Paramedics have long been trained to wait on the sidelines as police clear an active crime scene of danger, but that traditional model is falling by the wayside.
Eight paramedics with Las Vegas American Medical Response and MedicWest on Friday completed a weeklong classroom and field training that certified them as “tactical paramedics.”
The training, developed in response to mass shootings like the Oct. 1 tragedy on the Las Vegas Strip, will allow them to leave the traditional “safe zone” and accompany SWAT teams to active shooter calls, hostage situations and high-risk warrant searches.
That could make a life-or-death difference, said Steven Carter, a critical care paramedic with AMR who handles most of the department’s training and helped design the curriculum for the new course.
“Let’s face it — our country has become a battlefield,” Carter said Friday after demonstrating how to enter an environment with tear gas. “With the onset of increase of active shooter scenes across the country, we’re kind of changing that (traditional) role with certain types of paramedics and EMTs to be able to go in and pull victims out.”
Paramedics also demonstrated Friday the proper methods for recovering gunshot victims from the scene and applying tourniquets.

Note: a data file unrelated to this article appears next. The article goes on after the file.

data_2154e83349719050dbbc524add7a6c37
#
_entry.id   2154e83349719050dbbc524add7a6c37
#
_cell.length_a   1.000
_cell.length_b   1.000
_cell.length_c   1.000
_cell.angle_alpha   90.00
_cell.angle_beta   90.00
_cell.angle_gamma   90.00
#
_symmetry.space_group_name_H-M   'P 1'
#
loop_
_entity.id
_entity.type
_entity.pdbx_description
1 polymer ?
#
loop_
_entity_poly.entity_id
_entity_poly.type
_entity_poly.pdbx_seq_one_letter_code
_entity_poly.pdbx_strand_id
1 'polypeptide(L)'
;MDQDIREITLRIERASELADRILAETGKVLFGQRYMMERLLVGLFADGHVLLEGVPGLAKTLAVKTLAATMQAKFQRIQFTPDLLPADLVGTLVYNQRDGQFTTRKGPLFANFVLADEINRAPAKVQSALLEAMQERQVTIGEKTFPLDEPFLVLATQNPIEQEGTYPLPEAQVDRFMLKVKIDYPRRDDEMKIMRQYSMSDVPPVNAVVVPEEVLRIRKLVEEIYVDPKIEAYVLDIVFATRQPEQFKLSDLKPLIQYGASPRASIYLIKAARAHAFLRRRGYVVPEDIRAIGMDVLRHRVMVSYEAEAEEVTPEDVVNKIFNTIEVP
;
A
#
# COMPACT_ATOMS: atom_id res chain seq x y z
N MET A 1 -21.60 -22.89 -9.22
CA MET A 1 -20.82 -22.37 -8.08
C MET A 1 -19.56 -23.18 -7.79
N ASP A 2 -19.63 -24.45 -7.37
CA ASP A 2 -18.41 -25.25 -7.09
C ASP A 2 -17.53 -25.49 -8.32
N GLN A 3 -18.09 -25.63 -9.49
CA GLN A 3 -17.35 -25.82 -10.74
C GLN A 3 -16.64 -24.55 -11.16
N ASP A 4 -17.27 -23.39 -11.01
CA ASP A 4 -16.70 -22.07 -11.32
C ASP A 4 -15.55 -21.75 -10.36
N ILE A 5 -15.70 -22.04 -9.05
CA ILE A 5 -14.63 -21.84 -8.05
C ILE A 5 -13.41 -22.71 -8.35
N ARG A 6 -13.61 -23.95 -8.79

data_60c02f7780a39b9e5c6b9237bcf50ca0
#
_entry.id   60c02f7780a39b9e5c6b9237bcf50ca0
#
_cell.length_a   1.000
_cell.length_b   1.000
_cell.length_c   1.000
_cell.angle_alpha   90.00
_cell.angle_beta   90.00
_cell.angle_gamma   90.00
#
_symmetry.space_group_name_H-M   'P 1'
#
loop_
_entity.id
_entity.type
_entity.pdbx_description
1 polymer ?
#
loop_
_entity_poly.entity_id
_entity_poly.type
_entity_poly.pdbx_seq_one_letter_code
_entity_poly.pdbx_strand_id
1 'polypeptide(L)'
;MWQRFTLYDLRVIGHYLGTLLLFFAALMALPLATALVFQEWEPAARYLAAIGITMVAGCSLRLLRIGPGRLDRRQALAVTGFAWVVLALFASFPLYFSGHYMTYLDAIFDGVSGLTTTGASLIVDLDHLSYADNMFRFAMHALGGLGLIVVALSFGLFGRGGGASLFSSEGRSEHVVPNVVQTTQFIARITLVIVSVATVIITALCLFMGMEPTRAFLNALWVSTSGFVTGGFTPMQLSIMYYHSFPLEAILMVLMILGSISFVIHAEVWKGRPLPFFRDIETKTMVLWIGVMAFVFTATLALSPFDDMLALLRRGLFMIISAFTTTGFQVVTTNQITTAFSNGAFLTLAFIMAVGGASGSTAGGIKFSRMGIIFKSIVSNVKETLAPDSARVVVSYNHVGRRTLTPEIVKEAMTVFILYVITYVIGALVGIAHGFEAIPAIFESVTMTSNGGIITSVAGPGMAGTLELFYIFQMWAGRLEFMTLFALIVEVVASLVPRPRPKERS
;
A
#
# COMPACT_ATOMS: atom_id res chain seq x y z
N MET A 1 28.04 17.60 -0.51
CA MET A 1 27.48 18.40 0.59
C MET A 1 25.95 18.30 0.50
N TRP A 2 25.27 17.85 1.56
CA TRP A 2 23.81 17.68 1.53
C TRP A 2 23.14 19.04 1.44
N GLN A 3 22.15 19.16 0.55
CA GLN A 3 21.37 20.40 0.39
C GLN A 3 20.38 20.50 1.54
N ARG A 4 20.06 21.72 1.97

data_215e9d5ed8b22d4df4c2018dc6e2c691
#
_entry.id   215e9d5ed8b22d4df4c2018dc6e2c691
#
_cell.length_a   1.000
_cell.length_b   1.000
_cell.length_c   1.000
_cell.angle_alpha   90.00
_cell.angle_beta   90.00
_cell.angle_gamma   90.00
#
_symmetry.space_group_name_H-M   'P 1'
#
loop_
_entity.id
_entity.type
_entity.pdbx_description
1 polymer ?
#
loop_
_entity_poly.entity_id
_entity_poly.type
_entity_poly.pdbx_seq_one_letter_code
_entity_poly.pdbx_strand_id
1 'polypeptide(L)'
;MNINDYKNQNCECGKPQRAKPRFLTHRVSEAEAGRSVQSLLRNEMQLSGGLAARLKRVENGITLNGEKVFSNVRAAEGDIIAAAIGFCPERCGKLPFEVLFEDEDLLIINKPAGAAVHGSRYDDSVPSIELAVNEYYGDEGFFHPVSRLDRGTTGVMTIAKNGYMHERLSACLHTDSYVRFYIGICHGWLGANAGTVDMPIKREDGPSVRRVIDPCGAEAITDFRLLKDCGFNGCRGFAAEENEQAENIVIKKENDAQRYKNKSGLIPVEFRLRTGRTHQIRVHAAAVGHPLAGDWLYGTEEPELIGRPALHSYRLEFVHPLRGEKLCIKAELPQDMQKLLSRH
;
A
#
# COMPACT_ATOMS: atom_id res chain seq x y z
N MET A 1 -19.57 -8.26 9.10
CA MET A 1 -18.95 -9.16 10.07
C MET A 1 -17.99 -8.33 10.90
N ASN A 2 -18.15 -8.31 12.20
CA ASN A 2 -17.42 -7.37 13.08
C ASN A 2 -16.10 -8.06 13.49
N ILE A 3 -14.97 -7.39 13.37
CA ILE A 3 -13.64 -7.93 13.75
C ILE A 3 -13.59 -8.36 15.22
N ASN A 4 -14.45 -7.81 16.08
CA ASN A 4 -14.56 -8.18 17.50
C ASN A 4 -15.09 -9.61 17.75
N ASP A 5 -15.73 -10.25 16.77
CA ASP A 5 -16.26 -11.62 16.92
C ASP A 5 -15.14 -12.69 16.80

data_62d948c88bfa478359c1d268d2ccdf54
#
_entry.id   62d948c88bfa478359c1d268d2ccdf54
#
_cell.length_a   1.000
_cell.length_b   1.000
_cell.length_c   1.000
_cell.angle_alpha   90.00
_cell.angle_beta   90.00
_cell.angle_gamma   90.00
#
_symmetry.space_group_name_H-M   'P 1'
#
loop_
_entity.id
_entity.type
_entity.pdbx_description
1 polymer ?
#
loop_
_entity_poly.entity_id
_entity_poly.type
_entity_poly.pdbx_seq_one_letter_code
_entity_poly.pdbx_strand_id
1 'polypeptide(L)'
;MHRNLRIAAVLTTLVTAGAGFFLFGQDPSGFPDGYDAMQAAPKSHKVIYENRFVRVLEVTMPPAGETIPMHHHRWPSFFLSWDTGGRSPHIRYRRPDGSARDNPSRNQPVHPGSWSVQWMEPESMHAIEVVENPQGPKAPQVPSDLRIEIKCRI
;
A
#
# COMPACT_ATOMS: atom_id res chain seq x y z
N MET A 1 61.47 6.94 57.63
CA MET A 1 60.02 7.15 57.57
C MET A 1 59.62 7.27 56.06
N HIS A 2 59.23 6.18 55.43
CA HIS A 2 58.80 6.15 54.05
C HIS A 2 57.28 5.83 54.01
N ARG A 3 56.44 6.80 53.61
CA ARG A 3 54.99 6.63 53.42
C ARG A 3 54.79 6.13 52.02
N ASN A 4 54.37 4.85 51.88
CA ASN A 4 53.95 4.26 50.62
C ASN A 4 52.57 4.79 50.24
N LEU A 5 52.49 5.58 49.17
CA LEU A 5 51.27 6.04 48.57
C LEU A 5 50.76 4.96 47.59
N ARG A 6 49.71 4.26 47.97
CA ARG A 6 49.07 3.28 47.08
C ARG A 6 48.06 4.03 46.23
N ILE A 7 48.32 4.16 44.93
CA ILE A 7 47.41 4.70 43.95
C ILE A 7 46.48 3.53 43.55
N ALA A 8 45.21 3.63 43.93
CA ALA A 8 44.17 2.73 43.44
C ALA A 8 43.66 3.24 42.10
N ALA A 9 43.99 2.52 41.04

“Most of your victims are going to be dead within the first five to 10 minutes” if they don’t get help, Carter said. But with the certification, paramedics can administer medical care faster if needed, he said.
Of the 900 AMR first responders, about 60 applied for the position, said AMR’s regional director for Nevada, Scott White. Applicants for the first training were chosen based on qualifications including fitness level and tenure.
Ultimately, White said, he’d like to train an additional three or four teams of eight responders, so a team is on the clock 24/7.
“Then I would have enough people spread out amongst the schedule,” he said. “So I could pull those folks off, marry them up with law enforcement and go to work.”
White said the private ambulance company will start to partner with area law enforcement to make them aware that this medical resource is now available to them.